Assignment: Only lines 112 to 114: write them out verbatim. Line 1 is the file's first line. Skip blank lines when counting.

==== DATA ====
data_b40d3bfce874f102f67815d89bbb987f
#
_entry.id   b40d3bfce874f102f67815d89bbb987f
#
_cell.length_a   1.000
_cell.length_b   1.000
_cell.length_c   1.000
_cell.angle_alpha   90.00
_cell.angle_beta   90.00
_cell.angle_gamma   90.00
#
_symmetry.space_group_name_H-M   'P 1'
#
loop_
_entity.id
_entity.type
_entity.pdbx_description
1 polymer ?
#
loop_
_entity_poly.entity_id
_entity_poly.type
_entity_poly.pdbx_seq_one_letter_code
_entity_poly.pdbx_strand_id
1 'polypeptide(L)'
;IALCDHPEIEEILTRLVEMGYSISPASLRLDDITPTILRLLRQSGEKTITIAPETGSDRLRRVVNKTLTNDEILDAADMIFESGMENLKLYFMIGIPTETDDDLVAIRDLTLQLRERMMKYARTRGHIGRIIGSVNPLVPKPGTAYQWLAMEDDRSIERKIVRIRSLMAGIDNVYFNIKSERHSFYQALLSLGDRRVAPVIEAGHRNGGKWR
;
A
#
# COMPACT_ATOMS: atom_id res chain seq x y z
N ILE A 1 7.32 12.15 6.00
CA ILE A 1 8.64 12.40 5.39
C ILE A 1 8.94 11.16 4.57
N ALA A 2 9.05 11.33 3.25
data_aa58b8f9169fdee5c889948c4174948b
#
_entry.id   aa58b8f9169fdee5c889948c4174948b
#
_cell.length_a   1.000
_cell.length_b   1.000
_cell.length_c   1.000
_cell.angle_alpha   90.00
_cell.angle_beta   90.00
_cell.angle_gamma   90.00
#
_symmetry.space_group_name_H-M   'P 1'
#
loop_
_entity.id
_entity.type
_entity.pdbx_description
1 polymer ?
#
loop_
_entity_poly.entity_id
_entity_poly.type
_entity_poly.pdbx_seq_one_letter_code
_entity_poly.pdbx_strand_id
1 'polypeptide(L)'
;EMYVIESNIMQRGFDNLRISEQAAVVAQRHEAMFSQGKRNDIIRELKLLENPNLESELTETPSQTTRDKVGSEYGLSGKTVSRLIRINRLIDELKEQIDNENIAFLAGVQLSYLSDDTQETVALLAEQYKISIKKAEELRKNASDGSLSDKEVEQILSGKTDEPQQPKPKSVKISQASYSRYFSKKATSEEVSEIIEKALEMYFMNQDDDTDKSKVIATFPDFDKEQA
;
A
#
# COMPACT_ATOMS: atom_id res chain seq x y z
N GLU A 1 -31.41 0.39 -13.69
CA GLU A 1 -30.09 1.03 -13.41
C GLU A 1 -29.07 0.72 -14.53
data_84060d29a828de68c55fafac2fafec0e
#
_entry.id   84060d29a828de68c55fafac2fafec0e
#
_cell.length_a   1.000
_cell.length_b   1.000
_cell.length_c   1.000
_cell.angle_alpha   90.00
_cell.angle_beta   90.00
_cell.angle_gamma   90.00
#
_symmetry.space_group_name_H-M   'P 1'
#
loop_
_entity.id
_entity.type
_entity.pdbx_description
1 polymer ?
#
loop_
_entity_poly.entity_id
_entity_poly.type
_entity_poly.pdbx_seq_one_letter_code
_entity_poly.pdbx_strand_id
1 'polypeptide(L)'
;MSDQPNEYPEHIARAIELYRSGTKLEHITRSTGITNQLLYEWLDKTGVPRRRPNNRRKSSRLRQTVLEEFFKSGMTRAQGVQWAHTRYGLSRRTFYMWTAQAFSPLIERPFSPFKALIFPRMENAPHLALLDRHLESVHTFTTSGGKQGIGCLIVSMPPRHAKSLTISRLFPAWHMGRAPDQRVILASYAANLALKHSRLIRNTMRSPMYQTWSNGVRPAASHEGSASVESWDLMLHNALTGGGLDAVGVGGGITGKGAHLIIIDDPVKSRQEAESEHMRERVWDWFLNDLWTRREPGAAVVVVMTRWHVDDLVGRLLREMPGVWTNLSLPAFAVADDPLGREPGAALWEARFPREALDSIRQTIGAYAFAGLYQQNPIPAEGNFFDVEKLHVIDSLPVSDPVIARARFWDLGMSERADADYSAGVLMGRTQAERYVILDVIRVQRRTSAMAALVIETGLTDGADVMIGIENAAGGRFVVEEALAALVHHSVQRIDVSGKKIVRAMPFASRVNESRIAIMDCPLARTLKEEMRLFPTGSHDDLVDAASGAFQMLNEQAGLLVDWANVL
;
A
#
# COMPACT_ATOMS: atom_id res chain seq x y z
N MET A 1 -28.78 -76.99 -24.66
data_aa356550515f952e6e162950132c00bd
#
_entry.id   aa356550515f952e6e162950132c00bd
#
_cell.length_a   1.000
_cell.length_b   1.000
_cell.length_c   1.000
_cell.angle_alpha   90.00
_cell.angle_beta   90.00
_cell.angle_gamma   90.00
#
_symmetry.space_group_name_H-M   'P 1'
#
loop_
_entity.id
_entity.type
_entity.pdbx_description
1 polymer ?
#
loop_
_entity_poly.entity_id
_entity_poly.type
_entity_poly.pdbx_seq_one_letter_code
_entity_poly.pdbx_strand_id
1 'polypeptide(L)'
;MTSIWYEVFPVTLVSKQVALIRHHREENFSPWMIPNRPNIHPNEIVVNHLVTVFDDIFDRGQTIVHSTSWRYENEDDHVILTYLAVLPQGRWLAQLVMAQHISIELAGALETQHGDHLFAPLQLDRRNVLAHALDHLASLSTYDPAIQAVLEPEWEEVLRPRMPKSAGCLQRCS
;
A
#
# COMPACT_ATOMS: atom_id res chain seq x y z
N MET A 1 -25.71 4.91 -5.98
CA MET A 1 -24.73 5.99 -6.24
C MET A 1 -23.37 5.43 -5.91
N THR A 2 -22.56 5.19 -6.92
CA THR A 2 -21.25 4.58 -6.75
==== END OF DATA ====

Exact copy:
loop_
_entity.id
_entity.type